• Resonance 'B':
    • Chemical shift value of 3.22 ppm in Spectrum 1
    • Chemical shift value of 3.26 ppm in Spectrum 2
    • Assigned to the first dimension of peaks 322 and 323 in Peak list 1

You then start a sequential assignment based on the information you have, and find out that Resonance 'A' corresponds to the HN atom of residue 11 in chain A. You connect Resonance 'A' to this Atom in the Data Model (click here to see how this works), and this way assign it unambiguously. All the NMR information you previously linked to Resonance 'A' is now connected to the correct atom. For Resonance 'B', you do not have a definite assignment, but you think it is the HB atom of residue 15 in chain A, so start using 'A.15.HB?', a plain text string, as the name of Resonance 'B'. This is not the same as connecting it to the HB atom of residue 15 in chain A, as 'A.15.HB?' is only a string, and though it might carry useful information for the user, it does not unambiguously describe the Atom assignment of Resonance 'B'. You might later decide that Resonance 'B' actually corresponds to atoms HD1 and HD2 of residue 25 - once you connect Resonance 'B' to these Atoms, this is all you need to know, and the name of the Resonance ('A.15.HB?') is meaningless.

The situation is then the following:

  • Resonance 'A', corresponding to atom HN in residue 11 of chain A::
    • Chemical shift value of 7.89 ppm in Spectrum 1
    • Chemical shift value of 8.03 ppm in Spectrum 2
    • Assigned to the third dimension of peak 377 in Peak list 1
  • Resonance 'A.15.HB?':
    • Chemical shift value of 3.22 ppm in Spectrum 1
    • Chemical shift value of 3.26 ppm in Spectrum 2
    • Assigned to the first dimension of peaks 322 and 323 in Peak list 1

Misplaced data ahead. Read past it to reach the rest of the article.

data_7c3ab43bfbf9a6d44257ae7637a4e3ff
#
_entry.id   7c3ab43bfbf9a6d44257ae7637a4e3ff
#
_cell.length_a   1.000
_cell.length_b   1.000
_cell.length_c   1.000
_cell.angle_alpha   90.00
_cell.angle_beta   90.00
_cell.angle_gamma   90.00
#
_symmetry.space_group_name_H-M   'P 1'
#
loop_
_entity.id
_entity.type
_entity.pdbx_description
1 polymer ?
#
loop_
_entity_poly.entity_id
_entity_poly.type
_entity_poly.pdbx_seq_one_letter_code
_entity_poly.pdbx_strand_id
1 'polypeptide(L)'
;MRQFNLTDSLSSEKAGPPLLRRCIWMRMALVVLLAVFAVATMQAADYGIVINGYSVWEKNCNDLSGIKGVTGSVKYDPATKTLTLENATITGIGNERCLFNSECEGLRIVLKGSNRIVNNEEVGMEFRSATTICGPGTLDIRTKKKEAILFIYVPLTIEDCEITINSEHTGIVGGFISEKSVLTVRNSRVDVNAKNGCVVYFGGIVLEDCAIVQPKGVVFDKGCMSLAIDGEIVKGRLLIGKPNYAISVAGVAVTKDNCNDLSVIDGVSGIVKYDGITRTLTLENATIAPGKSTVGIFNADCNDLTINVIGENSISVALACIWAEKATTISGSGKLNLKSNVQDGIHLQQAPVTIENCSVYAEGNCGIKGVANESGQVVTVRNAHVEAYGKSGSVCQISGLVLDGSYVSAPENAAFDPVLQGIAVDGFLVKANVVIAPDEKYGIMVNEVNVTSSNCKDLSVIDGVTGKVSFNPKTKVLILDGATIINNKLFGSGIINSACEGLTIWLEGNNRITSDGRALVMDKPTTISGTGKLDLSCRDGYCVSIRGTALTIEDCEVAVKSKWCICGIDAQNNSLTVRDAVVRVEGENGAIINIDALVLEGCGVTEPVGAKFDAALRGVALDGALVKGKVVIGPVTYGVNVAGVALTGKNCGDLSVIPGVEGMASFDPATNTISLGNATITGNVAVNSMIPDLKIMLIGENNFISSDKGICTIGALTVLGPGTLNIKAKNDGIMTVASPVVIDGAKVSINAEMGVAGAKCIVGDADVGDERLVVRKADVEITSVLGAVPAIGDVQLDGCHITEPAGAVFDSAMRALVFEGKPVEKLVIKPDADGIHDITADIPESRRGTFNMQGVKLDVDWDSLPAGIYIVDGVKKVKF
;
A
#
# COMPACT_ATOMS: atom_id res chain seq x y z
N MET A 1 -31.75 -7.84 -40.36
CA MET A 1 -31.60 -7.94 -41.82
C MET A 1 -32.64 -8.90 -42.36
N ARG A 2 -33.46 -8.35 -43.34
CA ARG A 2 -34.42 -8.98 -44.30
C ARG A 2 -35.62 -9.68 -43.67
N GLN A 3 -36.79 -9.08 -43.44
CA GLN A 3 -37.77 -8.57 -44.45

If you would then make a constraint list based on the information coming from your spectra, you also link the constraint item members to Resonances. In this case, however, the Atom assignment situation is stored separately at the time of the creation of the constraint list, so that a constraint list never changes. If you change your mind about an assignment, you have to create a new constraint list.

How is it used in the FormatConverter?

In the FormatConverter, all NMR related information that is imported is first linked to resonances. The original chain/residue/atom names from the external format are used as the temporary 'key' for each resonance.

On the other hand, sequence information is read in from an external format to create molecules, a molecular system, chains, residues and atoms in the Data Model

At this stage, you have on one hand the NMR information, linked to Resonances, and on the other hand information about all the Atoms in the molecular system. There are as yet no links between the Resonances and the Atoms.

The linkResonances script (also part of the FormatConverter suite) is then used to link Resonances to Atoms. Once this is done, you can export the data in any external format, as the Resonance-Atom link is now unambiguously described.